'How could this be allowed to happen?' - Boxer Nick Blackwell in stable condition after sparring injury
Published 29/11/2016 | 08:58
Nick Blackwell is no longer sedated after being operated on to reduce swelling on his brain.
Telegraph Sport understands the retired middleweight is stable but as he is yet to wake his condition is being monitored.
The 26-year-old suffered the injury last Tuesday in an ill-advised sparring session that took place despite him no longer having a licence to box.
He had retired after collapsing at the end of his defeat by Chris Eubank Jnr in March, when he was found to have suffered a bleed on the skull and put into an induced coma.
While Blackwell remains in hospital and will continue to be monitored by doctors, the British Boxing Board of Control's (BBBC) investigation into the circumstances surrounding his injury is also ongoing.
Their general secretary Robert Smith has spoken of their need to discover who oversaw the sparring session and who else was involved.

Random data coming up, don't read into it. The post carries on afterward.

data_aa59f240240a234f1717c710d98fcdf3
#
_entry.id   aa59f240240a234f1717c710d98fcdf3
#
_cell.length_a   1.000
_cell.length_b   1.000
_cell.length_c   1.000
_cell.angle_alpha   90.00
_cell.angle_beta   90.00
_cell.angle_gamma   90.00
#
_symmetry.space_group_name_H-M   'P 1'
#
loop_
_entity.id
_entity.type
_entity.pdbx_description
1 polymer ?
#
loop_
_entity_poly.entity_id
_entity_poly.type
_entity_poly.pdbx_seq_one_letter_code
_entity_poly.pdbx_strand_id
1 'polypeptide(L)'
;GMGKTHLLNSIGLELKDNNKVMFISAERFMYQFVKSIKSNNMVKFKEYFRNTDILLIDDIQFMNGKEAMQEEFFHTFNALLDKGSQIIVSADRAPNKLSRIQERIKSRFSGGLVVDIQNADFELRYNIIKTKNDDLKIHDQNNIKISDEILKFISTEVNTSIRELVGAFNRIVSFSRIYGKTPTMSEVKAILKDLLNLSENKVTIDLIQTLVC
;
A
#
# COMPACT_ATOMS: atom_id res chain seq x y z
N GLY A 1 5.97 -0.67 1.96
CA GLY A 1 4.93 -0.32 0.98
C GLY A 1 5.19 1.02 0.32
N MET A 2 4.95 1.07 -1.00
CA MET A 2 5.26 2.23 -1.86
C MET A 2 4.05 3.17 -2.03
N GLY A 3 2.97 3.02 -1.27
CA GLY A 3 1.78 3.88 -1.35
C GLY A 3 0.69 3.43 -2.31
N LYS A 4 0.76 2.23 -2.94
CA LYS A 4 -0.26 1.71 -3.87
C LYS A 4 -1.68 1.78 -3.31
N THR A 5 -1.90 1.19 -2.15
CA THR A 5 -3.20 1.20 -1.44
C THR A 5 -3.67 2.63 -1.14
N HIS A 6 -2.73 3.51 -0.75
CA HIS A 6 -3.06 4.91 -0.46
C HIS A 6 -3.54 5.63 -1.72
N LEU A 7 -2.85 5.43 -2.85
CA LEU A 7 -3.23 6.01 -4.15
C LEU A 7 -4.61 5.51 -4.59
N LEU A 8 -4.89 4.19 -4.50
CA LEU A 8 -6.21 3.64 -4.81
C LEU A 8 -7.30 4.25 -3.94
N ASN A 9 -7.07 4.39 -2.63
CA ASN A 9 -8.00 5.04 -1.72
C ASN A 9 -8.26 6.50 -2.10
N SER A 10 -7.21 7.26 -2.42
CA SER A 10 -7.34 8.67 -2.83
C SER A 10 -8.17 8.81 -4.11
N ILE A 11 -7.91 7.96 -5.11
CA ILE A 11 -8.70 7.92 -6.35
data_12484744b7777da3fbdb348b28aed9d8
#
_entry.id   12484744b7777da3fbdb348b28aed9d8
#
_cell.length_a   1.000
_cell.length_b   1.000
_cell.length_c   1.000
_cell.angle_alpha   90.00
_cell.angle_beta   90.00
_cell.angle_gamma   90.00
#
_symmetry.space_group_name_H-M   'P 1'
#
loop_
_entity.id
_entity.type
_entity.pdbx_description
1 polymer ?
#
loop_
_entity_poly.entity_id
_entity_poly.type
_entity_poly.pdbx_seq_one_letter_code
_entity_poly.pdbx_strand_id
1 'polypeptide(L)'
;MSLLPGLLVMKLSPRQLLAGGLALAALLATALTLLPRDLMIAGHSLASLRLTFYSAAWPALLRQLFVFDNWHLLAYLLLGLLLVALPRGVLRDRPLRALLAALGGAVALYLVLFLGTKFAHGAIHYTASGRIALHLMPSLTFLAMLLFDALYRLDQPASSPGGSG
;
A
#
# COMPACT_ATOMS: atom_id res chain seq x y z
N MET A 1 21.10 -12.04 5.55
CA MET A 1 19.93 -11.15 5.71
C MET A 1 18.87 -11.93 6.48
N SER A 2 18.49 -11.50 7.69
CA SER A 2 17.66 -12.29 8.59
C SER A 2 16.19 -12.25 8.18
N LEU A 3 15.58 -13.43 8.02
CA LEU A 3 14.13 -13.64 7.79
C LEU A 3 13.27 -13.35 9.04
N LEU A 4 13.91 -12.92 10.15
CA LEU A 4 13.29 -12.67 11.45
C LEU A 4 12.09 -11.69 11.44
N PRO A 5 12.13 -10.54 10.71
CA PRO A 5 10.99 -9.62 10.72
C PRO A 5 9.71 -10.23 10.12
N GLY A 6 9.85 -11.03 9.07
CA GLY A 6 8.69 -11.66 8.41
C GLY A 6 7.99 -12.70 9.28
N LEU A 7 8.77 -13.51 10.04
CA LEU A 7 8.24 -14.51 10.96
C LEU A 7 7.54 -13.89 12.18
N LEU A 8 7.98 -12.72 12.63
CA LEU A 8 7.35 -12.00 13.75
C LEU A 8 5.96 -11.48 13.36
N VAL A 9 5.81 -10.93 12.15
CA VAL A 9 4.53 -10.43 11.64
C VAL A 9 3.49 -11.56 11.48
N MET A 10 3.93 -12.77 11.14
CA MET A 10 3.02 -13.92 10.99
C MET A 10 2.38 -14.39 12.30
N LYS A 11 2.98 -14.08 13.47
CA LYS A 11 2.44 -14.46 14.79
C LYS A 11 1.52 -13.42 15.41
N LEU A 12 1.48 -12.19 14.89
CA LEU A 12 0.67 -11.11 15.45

The incident happened without the knowledge of Blackwell's former trainer Gary Lockett, who had encouraged the fighter to get his trainer's licence if he wanted to remain in the sport.
Lockett said in a statement: "I can't believe the boxer he sparred with, and (the) coach or coaches involved, would ever allow Nick to spar when he's had a brain injury.
"In due course, I hope they are dealt with by the British Boxing Board of Control in the correct manner.
"We thought that was all going very well and while we knew Nick missed boxing, we obviously didn't realise the extent to which he missed it.
"I am deeply saddened by what has happened. Nick is not just an ex-boxer of mine, but also someone I consider to be a friend."
Promoter Frank Warren called for anyone involved in the session to have their licence revoked.
Speaking on BBC Radio Wales, Warren said: "How on earth can people have allowed this to happen?
"Anyone involved should have their licences taken away because they certainly didn't have Nick Blackwell's or boxing's best interests at heart.
"It's why you have a governing body - they're there to protect the boxers from themselves.
"Some of these guys want to box because they're fighters. They just think, 'Oh it doesn't matter I can get over that.'
"A lot of money was raised to help because he wasn't going to box anymore and he obviously received his purse from his last fight, so this is not about money, this is about someone wanting to fight.
"It's not like this is a few years on - it's eight months ago. This is madness, total madness."